The substantial magnitude of earthworks operations on large construction projects, coupled with uncertainties during estimation and execution, may lead to significant potential delays and losses. Advanced earthworks simulation can help mitigate the associated risks during project estimation and offer project teams better controls during execution.
CCC’s Earthworks Simulator allows engineers to simulate earthworks operations during the various phases of a project, including estimation and execution, as well as retrospectively for lessons learned or claim quantification and justification. The simulator aids estimators and site engineers in forecasting and optimizing equipment crew mixes during the estimation and execution phases of a project. It takes into consideration site technical factors and conditions that affect productivity on earthworks operations, such as equipment condition, operator efficiency, truck cycle times, and material factors.
One of the main parameters that affect truck cycle times is the assumed truck travel speed while hauling material and returning. In planning an earthworks operation requiring material hauling, truck speed is often assumed a certain value based on know-how and previous experience, then fed as a parameter into the earthworks simulator. Any error or inaccuracy in the truck speed assumption will lead to errors in the simulated total cycle time for the trucks. Higher speeds will lead to shorter truck cycle times, in turn underestimating total truck requirements, while lower speeds will lead to longer truck cycle times, in turn assuming the need for more trucks than are actually required.
Ramzi Roy Labban details how CCC uses machine learning—leveraging existing historical truck performance data, including important factors such as construction project size and type, geographical location (and jurisdiction), size of truck, type of truck, time of day, and distance traveled—to predict truck speeds on future operations.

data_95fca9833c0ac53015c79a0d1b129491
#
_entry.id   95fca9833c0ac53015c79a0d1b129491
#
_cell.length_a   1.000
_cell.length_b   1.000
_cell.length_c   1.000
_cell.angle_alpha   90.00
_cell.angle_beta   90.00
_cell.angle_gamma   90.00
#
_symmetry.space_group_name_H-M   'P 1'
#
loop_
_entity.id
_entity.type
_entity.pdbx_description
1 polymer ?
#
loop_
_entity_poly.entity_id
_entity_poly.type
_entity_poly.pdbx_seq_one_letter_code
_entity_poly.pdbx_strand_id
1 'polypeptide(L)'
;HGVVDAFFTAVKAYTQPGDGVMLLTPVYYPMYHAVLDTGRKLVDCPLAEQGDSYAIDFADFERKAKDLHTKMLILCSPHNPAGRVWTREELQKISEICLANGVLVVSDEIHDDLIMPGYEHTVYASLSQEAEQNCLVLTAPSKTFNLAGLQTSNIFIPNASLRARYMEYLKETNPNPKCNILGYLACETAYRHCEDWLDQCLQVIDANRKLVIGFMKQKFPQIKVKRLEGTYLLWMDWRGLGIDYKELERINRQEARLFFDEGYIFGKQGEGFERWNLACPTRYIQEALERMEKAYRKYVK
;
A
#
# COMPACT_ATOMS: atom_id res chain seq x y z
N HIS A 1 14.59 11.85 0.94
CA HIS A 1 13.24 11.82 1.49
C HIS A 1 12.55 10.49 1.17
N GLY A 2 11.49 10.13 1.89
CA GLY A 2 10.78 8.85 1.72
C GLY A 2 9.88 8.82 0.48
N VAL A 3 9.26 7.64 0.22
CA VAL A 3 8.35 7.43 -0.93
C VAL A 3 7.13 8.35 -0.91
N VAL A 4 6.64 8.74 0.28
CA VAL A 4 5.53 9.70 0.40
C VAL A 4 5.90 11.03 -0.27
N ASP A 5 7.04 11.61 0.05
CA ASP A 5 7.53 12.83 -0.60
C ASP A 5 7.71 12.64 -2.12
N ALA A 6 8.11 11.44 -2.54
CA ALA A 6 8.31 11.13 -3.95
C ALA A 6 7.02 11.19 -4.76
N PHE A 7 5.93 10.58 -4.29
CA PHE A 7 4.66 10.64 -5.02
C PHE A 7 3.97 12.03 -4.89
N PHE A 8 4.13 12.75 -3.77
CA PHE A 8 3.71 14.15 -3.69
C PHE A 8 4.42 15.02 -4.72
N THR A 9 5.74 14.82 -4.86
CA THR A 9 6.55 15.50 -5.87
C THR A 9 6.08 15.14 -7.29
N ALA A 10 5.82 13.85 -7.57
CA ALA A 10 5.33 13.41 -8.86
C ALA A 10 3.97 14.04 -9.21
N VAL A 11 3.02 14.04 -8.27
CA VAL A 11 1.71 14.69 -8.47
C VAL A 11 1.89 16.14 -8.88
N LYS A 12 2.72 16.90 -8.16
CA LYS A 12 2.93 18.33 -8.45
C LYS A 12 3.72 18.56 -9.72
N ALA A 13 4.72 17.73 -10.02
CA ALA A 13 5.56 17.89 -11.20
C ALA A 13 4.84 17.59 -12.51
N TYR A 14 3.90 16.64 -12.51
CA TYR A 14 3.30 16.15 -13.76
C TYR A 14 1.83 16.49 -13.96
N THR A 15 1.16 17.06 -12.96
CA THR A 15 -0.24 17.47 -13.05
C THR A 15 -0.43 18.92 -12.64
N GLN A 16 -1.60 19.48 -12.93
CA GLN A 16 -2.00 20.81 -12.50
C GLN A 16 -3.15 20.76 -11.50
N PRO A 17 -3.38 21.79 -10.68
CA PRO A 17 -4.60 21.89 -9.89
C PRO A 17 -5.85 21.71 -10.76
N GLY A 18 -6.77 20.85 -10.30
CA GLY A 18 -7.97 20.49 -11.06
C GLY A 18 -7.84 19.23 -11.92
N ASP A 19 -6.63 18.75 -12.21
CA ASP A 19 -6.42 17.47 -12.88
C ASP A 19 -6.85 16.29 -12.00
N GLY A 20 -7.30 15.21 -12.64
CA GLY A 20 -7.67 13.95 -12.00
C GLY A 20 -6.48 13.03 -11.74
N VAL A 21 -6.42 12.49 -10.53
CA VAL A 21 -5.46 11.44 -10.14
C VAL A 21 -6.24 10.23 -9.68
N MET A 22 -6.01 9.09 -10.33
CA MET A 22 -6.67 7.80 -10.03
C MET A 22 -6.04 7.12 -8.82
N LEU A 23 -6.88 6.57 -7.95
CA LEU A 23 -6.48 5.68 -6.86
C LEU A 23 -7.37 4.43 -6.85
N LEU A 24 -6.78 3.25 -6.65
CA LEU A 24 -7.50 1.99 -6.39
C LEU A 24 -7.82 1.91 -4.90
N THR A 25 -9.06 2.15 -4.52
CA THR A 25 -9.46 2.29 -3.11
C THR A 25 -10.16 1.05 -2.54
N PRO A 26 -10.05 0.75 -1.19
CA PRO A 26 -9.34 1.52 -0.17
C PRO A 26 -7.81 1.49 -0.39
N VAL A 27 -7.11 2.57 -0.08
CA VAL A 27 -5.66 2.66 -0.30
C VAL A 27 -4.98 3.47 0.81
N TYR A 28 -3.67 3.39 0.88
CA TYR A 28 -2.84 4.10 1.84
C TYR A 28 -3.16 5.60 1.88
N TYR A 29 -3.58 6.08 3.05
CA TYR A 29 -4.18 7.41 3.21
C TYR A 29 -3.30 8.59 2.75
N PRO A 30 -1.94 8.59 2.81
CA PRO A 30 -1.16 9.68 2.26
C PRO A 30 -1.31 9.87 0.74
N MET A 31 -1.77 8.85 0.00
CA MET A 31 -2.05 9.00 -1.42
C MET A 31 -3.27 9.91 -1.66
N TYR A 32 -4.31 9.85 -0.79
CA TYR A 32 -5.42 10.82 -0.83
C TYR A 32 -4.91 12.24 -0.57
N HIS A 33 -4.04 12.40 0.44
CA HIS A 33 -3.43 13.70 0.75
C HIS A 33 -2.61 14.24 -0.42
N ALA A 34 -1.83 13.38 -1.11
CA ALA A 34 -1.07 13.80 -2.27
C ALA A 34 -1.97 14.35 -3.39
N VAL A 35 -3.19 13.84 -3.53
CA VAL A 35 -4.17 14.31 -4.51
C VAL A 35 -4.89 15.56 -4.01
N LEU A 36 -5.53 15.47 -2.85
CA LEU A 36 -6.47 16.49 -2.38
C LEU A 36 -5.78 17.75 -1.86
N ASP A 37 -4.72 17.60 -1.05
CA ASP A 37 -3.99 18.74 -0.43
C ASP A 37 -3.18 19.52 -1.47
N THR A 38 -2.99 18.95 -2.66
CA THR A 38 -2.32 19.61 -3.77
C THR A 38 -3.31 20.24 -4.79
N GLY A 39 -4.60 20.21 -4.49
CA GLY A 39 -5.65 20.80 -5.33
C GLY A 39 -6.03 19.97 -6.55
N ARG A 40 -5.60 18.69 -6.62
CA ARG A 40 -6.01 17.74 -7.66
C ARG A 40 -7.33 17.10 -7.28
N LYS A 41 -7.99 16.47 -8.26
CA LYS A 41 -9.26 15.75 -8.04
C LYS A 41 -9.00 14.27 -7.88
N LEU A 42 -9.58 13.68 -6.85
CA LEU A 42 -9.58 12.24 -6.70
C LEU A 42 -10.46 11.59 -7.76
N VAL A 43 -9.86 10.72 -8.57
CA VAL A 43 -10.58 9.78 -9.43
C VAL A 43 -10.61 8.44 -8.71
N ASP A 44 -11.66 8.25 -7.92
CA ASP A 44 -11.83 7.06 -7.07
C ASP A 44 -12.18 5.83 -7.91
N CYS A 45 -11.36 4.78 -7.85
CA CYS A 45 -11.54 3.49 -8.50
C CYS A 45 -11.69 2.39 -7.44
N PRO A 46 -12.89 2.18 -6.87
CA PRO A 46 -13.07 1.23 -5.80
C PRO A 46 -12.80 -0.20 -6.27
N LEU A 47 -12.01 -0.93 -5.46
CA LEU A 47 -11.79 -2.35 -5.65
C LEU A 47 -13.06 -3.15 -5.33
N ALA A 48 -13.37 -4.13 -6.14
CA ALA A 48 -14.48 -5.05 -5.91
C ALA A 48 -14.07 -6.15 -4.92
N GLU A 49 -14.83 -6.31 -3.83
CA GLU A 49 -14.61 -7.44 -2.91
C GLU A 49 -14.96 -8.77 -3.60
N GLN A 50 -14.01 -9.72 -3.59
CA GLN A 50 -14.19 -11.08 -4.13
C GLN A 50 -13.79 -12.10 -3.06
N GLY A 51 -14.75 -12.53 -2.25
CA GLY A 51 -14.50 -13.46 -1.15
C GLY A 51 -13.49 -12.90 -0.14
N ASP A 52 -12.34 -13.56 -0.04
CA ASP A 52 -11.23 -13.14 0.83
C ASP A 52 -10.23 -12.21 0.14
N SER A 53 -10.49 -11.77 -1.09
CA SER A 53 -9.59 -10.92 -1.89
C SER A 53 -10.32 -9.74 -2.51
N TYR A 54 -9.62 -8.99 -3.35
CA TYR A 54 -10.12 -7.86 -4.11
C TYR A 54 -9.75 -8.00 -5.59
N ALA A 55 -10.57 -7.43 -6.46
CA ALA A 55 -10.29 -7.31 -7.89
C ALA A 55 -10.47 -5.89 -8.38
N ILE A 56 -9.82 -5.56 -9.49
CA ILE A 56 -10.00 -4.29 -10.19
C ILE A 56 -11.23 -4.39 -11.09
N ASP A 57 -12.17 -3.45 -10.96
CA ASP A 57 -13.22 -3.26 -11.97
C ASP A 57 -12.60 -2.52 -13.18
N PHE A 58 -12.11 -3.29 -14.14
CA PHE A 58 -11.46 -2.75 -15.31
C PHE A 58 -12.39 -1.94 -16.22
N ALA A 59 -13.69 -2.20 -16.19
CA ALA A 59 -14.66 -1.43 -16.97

Roy Labban is the director of computer modeling and simulation in the Information Systems Department at Consolidated Contractors Company (CCC), which is ranked among the top 20 international contractors in 2017 by ENR. Roy has 20+ years of experience in software engineering and database application development, business intelligence and analytics, and computer modeling and simulation. Roy is the cofounder and managing partner of a boutique consulting firm focused on delivering business intelligence and analytics for higher education enrollment management. Roy is also the founder and director of a postgraduate coding bootcamp diploma program focusing on new technologies such as the blockchain, artificial intelligence, machine learning, and mobile apps. Roy serves as a member of the Industry Advisory Board of the Computer Science Program (ABET Accredited) at the American University of Science and Technology. He is also a part-time university instructor teaching graduate level courses on computer simulation and machine learning. Roy holds a PhD in construction engineering and management from the University of Alberta and a BE in computer and communications engineering from the American University of Beirut.
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